The third issue is a Theseus paradox. If you replace all of the components of an object, is it still fundamentally the same object? In other words, if you replace Trump with Pence, is it still the same White House? With exception of a few close aides, it’s hard to imagine Pence replacing the entire cabinet. Jeff Sessions would still probably be sitting there. It’s not hard to argue that the current state of affairs is bad for the country, but it’s also bad for getting things done domestically. In some ways, we have a blissful moment of inaction because Trump is so mired in scandals all the time. Pence is much more adept at handling and deflecting that. He could move legislation.

Trump’s budget proposal is a mean, necessary, first step.

On principle, I’m a fan of some of Trump’s budget proposals. I’ve long argued our funding is upside down. There’s no reason New Yorkers should pay for art projects that get displayed in Indianapolis. There’s no reason people in Alaska should pay for a highway in Fort Wayne. It’s safe to say almost no one could name one thing paid for by the National Endowment for the Arts in Indianapolis. I’m sure there are things, but it’s unlikely anyone knows what they are on a grand scale. Asking for money from the Feds is like asking the Mayor’s office to buy you lunch.

A discussion just the other night with someone working here in Indiana suggested the millions of dollars flowing in from the federal government to help Indiana’s HIV crisis has been responsible for a hiring spree of people who work in Indianapolis and never visit the impacted areas. That’s a situation where there’s a clear order of operations: give addicts needles, then detox beds, then send them on their way with some job training. The Federal money isn’t doing much of that if any. There’s no reason Indiana can’t handle this itself. We caused it, after all.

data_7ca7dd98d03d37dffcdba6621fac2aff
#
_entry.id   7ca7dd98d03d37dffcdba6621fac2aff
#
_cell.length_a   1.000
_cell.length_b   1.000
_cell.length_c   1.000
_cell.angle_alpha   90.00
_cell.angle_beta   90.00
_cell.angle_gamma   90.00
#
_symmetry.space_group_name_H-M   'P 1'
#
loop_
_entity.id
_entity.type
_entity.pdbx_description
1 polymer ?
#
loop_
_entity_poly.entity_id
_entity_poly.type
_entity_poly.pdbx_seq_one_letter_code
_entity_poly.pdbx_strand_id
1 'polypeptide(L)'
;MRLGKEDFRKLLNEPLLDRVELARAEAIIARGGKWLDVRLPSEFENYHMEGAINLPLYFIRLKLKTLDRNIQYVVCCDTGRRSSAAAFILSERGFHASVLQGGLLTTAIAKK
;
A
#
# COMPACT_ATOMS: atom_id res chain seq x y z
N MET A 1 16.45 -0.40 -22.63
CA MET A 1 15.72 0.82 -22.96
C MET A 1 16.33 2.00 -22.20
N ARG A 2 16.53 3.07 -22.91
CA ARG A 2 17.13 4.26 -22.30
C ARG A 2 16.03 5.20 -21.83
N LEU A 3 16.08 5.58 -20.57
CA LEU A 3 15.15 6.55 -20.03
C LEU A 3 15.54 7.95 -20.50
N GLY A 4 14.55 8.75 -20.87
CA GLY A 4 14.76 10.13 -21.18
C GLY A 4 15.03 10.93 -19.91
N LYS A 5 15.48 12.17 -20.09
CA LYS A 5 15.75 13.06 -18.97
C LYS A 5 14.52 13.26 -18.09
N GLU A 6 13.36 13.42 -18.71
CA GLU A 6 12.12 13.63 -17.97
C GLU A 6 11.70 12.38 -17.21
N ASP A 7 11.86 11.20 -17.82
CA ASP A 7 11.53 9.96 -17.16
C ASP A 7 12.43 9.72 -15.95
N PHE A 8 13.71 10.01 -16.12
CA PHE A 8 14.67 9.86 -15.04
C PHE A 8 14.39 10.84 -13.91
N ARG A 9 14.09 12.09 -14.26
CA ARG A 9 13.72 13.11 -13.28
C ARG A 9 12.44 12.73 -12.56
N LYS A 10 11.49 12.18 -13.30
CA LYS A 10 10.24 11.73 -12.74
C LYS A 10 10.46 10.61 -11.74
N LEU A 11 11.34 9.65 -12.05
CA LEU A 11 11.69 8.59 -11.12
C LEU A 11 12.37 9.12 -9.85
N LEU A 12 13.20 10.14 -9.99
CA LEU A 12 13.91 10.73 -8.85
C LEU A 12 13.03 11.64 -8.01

We’d all be better off if we kept money at the local and state level, with the most going to local governments. It’ll get stuff done faster, too because nothing cuts red tape like not having any red tape to cut through.

Trump’s proposal even cuts IRS funding by $293 million, which I guess most people won’t mind.

My biggest problem with the plan is it just shifts money around, mostly to defense. There are no true net cuts to spending. If we’re going to cut these programs nationally, let’s reduce expenditures. Move money to the debt in the short term so we can lower taxes at the federal level long-term.

If I have to spend 30% of my income on taxes, I’d rather 20% of it go to Indianapolis. I live here. I walk on these streets. I have to look at the art projects done here. Cutting taxes at the federal level means we can maintain the status quo of tax expenditures if states and cities want or can increase taxes. If they don’t, at least I have some ability to move. It’s a lot easier to move from Indianapolis to Chicago than it is to move from the US to Canada. Shifting money this way would maintain the balance to a person’s tax status quo, but now people can see what they’re paying for. That’s a big deal, and this plan doesn’t do that at all. It just throws money into an existing pile no one asked for.